COMMUNITY group Swan Foreshore Protection Association (SFPA) has paid the price for its attempt to challenge the ground lease for the proposed wave park in Alfred Cove in the Supreme Court.
After the Supreme Court dismissed the SFPA’s application for a judicial review into the lease in July, the group has now paid $61,250 in legal case costs to wave park proponents URBNSURF.
SFPA chairman Clive Ross said despite paying the money he did not believe it was an error to go to court.
“In taking the matter to court, apart from establishing that the City of Melville did in fact breach the applicable legislation, SFPA has provided a community service to all West Australians by discovering a previously unrecognised and unknown significant failing in legislation, which is designed to ‘protect’ the community and ensure transparency,” he said.
“The failing being that according to the Supreme Court, there is no availability of a court-ordered consequence for non-compliance.”
The SFPA argued that the City of Melville failed to advertise the name of the lessee in its business case for the $25 million proposed project.
Shayne Silcox, who was the City of Melville chief executive at the time of the decision, described it as a technical error but one that was “inconsequential”.
The ground lease was ticked off by the City of Melville and the Wave Park Group (WPG) in April 2017.
Mr Ross said it was important to understand that the court found the City was required to comply with a provision of the Local Government Act (LGA).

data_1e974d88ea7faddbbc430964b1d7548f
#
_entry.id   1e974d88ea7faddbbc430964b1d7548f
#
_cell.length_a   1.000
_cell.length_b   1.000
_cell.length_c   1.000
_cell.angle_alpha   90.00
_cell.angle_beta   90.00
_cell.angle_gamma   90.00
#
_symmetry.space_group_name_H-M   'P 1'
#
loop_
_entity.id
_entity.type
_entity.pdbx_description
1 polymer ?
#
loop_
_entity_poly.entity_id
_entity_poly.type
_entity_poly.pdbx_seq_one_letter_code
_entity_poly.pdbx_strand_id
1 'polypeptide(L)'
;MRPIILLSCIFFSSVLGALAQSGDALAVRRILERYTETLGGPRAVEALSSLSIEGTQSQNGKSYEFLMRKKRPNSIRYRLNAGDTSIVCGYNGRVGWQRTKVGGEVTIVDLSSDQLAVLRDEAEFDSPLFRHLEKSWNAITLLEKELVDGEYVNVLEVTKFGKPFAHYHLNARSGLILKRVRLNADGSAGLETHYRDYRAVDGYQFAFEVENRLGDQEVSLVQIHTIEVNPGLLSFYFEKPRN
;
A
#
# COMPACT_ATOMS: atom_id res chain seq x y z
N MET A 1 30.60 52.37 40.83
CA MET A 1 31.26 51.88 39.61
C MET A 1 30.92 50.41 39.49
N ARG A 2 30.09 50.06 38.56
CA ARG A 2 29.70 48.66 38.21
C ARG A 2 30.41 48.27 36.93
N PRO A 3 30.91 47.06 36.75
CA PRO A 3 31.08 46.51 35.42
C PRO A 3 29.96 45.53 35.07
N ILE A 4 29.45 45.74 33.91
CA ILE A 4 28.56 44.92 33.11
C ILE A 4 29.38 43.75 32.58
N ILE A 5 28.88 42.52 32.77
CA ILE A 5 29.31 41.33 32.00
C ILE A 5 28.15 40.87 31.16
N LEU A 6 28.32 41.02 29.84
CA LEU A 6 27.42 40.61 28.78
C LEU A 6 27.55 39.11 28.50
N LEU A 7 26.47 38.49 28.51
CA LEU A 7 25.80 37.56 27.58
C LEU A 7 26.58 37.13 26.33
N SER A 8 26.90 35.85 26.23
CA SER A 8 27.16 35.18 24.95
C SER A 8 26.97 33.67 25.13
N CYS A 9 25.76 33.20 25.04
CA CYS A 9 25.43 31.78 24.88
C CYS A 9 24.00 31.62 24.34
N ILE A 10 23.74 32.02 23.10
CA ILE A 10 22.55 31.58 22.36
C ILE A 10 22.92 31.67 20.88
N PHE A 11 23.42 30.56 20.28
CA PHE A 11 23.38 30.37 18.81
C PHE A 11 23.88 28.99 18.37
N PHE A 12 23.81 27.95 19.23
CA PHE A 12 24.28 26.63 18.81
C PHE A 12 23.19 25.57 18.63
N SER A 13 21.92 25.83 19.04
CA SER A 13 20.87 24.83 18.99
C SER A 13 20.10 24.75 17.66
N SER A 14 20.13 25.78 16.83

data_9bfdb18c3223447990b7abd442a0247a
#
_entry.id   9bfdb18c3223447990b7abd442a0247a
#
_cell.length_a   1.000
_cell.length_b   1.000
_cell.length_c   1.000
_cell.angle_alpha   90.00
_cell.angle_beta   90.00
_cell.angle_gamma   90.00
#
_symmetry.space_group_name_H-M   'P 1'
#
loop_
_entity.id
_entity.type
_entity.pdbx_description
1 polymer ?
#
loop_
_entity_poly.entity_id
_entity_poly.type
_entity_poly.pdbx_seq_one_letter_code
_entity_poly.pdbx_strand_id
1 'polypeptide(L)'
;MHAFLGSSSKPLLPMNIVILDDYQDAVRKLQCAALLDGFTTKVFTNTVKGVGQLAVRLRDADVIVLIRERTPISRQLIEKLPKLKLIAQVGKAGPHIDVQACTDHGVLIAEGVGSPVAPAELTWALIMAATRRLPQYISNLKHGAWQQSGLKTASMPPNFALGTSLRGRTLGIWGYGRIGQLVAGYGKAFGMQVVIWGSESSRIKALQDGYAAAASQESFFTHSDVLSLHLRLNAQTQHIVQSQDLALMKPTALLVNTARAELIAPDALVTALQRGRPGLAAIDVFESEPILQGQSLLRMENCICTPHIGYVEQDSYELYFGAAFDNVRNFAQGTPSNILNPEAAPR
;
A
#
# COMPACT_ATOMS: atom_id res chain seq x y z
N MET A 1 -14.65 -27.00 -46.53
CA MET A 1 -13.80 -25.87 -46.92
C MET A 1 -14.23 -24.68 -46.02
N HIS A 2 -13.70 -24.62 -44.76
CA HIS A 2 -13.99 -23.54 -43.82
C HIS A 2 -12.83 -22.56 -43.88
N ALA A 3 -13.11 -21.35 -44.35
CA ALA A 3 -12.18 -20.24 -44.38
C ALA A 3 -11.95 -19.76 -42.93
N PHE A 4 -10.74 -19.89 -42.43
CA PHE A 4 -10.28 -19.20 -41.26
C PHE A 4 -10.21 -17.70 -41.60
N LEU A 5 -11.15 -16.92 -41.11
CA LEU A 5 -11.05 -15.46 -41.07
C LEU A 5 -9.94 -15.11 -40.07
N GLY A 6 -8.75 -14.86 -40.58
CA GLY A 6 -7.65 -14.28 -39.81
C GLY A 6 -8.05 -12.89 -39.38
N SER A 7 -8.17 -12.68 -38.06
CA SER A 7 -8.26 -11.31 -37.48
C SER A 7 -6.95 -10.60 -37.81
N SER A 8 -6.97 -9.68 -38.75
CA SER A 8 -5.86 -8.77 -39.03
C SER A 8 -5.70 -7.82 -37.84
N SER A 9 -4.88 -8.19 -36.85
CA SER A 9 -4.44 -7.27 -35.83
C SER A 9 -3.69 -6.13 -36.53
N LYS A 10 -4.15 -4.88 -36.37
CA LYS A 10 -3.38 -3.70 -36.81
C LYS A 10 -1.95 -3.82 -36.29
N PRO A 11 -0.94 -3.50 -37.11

“Justice Allanson found that the penalty or sanction for the non-compliance falls within the responsibility of the Minister for Local Government,” he said.
“It is therefore now up to the Minister to decide what if any action will be taken to ensure that failure to comply with legislative provisions have appropriate consequences.”
URBNSURF founder and executive chairman Andrew Ross said while Clive Ross was entitled to his own opinion of the court decision, he was not entitled to his own reconstruction of the decision.
“The court made no finding that laws were being ignored or disregarded,” he said.
“What the court found was that the arguably technical objection arising from a non-compliance with s 3.58 of the LGA did not affect the validity of the decision to enter into the lease.
“That is, the entry into the lease – which was the matter being challenged by the SFPA – was valid.”